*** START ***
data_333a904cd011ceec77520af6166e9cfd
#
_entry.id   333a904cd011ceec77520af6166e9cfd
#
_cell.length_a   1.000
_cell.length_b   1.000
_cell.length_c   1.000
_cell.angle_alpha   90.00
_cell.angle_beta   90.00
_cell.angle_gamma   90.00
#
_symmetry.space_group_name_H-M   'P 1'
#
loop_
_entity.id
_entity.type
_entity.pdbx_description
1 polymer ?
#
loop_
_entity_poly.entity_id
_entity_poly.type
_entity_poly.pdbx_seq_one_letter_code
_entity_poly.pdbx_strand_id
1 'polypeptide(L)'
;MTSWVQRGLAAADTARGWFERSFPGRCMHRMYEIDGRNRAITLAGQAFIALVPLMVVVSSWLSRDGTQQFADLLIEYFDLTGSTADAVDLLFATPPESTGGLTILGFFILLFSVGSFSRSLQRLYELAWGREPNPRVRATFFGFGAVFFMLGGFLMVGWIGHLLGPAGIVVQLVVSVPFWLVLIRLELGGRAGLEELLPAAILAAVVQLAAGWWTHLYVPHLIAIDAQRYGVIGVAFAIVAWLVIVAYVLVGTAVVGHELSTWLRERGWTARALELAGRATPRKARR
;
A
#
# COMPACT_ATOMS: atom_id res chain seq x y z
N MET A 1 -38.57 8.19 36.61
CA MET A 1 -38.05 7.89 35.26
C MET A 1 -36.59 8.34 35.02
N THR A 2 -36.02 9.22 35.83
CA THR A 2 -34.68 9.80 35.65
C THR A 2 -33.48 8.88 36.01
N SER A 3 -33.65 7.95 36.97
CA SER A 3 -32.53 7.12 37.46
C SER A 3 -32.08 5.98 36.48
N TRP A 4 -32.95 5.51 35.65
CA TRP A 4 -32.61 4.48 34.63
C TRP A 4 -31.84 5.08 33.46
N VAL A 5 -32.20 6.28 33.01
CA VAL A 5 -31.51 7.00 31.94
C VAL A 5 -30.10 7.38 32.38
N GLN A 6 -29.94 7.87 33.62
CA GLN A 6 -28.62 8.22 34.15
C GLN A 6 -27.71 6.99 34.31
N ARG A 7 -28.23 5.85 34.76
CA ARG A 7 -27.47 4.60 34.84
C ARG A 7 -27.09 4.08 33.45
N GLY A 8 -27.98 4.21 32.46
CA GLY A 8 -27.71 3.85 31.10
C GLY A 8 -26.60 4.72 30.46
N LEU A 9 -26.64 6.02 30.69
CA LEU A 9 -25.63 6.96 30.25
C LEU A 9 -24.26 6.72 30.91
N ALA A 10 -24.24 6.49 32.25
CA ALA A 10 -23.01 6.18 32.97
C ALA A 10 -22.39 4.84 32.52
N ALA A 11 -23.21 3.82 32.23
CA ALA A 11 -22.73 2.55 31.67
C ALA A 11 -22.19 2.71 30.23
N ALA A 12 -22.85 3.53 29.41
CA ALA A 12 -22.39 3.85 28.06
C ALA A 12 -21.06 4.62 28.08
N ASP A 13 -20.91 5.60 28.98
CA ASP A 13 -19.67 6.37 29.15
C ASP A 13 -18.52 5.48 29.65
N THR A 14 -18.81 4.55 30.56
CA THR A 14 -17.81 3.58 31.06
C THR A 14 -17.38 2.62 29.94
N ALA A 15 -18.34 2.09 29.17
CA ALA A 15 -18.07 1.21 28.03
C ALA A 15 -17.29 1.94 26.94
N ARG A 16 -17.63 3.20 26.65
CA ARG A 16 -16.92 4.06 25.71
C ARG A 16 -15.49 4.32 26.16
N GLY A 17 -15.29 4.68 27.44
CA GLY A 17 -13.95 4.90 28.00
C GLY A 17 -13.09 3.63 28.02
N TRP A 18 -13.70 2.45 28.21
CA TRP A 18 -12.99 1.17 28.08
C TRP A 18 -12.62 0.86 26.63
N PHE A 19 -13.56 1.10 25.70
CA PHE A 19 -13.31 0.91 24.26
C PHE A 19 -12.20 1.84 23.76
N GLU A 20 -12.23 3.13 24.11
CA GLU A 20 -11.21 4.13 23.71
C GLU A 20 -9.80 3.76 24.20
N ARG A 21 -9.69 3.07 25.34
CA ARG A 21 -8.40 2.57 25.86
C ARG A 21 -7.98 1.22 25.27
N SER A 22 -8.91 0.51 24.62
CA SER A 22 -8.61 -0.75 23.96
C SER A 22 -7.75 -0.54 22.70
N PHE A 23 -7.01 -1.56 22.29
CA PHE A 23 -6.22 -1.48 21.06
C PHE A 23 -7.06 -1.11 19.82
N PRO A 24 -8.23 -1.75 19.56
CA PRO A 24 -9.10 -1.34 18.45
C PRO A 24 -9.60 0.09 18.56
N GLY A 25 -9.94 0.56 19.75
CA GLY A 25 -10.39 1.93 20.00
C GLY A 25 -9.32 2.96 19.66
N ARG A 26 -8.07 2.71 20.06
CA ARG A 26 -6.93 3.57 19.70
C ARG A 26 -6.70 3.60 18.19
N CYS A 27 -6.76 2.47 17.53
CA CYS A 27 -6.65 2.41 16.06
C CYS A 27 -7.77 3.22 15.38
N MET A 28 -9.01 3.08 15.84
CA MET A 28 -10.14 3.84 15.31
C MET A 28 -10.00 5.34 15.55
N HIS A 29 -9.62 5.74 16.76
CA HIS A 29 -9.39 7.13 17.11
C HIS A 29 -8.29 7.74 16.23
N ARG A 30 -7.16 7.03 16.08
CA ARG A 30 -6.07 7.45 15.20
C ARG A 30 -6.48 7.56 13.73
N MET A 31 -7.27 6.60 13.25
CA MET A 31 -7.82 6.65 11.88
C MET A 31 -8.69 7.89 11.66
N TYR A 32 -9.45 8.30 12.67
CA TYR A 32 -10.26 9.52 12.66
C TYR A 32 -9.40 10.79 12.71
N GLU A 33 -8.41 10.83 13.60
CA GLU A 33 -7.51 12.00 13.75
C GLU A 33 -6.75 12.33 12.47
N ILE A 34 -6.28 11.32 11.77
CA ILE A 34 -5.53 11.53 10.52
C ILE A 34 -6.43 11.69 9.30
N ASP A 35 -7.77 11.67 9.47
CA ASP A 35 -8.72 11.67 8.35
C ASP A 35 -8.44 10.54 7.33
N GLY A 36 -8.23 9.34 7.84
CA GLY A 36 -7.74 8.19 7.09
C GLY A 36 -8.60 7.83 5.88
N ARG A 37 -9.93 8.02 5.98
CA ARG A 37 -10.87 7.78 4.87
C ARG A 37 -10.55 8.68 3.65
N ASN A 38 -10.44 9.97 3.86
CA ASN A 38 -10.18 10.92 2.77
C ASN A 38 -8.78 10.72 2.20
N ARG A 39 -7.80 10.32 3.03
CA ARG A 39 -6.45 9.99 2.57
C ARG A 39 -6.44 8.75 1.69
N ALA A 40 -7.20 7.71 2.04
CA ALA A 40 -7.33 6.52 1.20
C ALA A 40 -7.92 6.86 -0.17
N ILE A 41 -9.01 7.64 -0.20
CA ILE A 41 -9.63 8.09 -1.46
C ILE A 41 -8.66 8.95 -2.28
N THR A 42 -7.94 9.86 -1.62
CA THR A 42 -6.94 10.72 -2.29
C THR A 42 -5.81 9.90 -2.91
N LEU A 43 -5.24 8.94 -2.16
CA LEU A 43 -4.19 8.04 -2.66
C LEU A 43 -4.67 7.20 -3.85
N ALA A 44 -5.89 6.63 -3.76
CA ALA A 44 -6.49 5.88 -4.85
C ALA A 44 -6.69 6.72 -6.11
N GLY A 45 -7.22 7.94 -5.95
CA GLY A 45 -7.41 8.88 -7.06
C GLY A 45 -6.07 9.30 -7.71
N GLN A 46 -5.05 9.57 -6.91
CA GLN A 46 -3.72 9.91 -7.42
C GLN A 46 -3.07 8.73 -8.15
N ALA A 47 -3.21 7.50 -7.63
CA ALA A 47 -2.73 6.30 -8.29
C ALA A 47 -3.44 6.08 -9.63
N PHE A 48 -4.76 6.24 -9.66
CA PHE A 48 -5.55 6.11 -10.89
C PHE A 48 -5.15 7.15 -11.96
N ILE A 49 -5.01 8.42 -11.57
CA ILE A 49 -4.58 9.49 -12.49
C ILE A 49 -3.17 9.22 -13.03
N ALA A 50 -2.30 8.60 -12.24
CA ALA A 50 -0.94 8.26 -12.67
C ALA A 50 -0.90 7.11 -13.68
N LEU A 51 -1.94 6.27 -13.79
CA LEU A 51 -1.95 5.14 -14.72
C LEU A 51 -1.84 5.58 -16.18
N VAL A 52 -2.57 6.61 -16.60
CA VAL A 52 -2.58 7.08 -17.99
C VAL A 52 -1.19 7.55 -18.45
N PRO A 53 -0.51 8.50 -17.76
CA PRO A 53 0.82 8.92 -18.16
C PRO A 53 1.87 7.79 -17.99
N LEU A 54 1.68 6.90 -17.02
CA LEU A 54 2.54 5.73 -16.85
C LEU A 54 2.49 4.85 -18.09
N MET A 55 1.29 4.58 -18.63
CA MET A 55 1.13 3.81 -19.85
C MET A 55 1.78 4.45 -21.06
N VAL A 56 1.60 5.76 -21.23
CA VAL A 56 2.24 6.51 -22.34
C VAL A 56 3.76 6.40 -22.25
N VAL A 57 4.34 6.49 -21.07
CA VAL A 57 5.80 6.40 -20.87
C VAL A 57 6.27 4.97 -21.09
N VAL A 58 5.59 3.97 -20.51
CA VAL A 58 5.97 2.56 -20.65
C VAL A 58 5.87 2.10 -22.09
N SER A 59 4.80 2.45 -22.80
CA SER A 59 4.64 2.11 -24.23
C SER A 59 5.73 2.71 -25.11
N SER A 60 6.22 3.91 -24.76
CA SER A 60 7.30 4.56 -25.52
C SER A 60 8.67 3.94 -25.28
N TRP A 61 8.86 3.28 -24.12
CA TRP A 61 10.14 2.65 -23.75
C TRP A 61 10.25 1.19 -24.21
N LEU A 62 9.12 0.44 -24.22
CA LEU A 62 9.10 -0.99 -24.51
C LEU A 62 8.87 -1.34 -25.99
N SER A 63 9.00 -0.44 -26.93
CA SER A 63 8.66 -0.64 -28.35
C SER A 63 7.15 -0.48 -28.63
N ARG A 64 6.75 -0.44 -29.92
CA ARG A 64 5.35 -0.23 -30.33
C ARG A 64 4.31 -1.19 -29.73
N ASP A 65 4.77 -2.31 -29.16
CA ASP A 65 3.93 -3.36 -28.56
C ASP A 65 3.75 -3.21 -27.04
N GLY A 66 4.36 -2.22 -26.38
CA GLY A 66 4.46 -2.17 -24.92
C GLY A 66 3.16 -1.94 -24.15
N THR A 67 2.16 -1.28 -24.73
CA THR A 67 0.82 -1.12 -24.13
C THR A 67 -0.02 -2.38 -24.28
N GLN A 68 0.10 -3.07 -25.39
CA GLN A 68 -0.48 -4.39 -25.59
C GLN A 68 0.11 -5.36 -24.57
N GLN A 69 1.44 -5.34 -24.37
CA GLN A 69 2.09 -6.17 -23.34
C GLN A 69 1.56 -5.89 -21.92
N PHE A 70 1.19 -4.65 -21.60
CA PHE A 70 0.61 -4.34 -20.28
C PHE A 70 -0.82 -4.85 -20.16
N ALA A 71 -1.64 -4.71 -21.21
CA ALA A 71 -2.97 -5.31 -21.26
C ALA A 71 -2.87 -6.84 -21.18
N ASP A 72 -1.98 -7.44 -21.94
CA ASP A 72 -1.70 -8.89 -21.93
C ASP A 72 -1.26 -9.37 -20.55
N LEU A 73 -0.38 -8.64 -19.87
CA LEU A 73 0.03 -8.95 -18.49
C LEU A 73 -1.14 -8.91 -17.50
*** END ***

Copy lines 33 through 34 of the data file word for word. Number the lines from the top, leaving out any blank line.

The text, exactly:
C MET A 1 -36.59 8.34 35.02
N THR A 2 -36.02 9.22 35.83